“Why am I so freaking excited about this movie? Check out its cast: Tilda Swinton. Chris Evans. Jamie Bell. Alison Pill. John Hurt. Ed Harris. Octavia Spencer. South Korean actor Song Kang-ho, who was excellent in Park Chan-Wook’s 2009 vampire movie Thirst. I’m feeling Pacific Rim levels of anticipation here. Higher, even.” That’s what I wrote the very first time I heard about Bong Joon-ho’s Snowpiercer, all the way back in January 2013. I have been looking forward to this movie for seventeen months. To say I had high expectations going into it is like saying Michael Bay is mildly fond of explosions. Because I was looking forward to it so very much, potential for disappointment was high. So it goes.
But was I disappointed? Readers, I see a lot of movies. Most of them are good. Some are great. A small number I love. And every once in a while I see a movie that leaves me vibrating with energy as I leave the theater, knowing that what I just saw will stick with me probably for the rest of my life, or at least until the inevitable robot overlords come and conquer the planet. Snowpiercer is one of those.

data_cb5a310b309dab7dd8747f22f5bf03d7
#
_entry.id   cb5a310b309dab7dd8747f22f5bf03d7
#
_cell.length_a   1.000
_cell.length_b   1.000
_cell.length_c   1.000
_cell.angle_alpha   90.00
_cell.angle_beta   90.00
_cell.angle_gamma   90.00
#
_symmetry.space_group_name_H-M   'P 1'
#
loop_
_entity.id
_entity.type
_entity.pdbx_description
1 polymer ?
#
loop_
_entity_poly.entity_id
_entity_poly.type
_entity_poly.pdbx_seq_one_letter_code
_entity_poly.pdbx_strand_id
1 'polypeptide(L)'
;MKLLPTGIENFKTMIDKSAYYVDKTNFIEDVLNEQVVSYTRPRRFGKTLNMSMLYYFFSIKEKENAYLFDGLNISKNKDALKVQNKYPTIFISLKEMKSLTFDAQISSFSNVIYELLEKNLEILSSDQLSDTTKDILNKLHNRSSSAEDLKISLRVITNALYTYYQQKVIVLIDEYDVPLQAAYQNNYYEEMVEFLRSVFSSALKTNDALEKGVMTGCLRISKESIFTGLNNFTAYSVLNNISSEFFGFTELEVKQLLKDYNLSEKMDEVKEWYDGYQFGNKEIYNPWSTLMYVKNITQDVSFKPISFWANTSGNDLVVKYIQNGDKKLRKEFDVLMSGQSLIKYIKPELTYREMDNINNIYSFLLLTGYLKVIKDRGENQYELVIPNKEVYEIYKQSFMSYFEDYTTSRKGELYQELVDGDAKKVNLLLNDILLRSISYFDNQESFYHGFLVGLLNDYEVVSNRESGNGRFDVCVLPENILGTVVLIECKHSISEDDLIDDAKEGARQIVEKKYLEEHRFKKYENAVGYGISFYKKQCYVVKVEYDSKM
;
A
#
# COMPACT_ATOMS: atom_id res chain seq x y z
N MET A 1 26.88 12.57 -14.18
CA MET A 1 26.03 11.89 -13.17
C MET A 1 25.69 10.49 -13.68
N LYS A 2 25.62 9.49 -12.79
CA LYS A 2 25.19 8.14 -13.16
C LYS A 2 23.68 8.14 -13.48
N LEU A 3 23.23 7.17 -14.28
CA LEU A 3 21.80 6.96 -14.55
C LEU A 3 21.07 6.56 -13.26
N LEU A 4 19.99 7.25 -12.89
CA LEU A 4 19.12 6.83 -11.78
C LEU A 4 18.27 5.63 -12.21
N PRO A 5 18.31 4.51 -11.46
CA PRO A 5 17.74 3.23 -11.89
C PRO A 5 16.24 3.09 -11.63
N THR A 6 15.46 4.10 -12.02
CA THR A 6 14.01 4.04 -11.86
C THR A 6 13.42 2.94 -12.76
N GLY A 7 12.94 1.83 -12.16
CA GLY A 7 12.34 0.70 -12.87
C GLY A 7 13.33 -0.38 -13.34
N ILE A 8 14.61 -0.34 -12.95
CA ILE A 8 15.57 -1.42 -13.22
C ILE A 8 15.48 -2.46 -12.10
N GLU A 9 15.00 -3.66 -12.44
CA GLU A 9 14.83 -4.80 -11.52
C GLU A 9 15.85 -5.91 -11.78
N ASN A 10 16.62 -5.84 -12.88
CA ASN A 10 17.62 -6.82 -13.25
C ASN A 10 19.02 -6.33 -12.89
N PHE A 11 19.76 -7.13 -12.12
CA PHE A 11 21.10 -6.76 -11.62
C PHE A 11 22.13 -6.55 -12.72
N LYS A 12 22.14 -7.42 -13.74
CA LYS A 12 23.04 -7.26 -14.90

Snowpiercer was the subject of a much-discussed controversy where its US distributor, The Weinstein Company, wanted to edit the film to make it more palatable to mainstream American audiences (“their aim is to make sure the film ‘will be understood by audiences in Iowa… and Oklahoma…’“). Ultimately that didn’t happen, but the compromise was that an uncut Snowpiercer would only get limited release. I don’t know what movie Harvey Weinstein was watching—maybe he thought “Woah, South Korean director and some Korean dialogue, what is this, some art-house foreign shit?! People will never watch that!”—because for all that what I saw has some seriously dark content, an incredibly bleak worldview (humanity dies because it tries to fix global warming), and is packed full of metaphors about class issues and human nature, it is absolutely an entertaining, even crowd-pleasing, movie.
The plot is fairly basic. As anyone can glean from the trailers, Snowpiercer takes place in a world beset by a new ice age. All what’s left of humanity lives on a train, where they’re separated into the haves and the have-nots. One of the have-nots, Curtis (Chris Evans), leads his people in a revolution. The whole movie is just them trying to get from the back of the train to the front. But Snowpiercer never gets boring. Your favorite characters never feel completely safe. You never know if you’re going to leave a car where an intense action sequence took place and enter one where people straight from the Capitol scenes in The Hunger Games are nightclubbing their hearts out like there ain’t no tomorrow. You might think you know where the story’s going… but you don’t.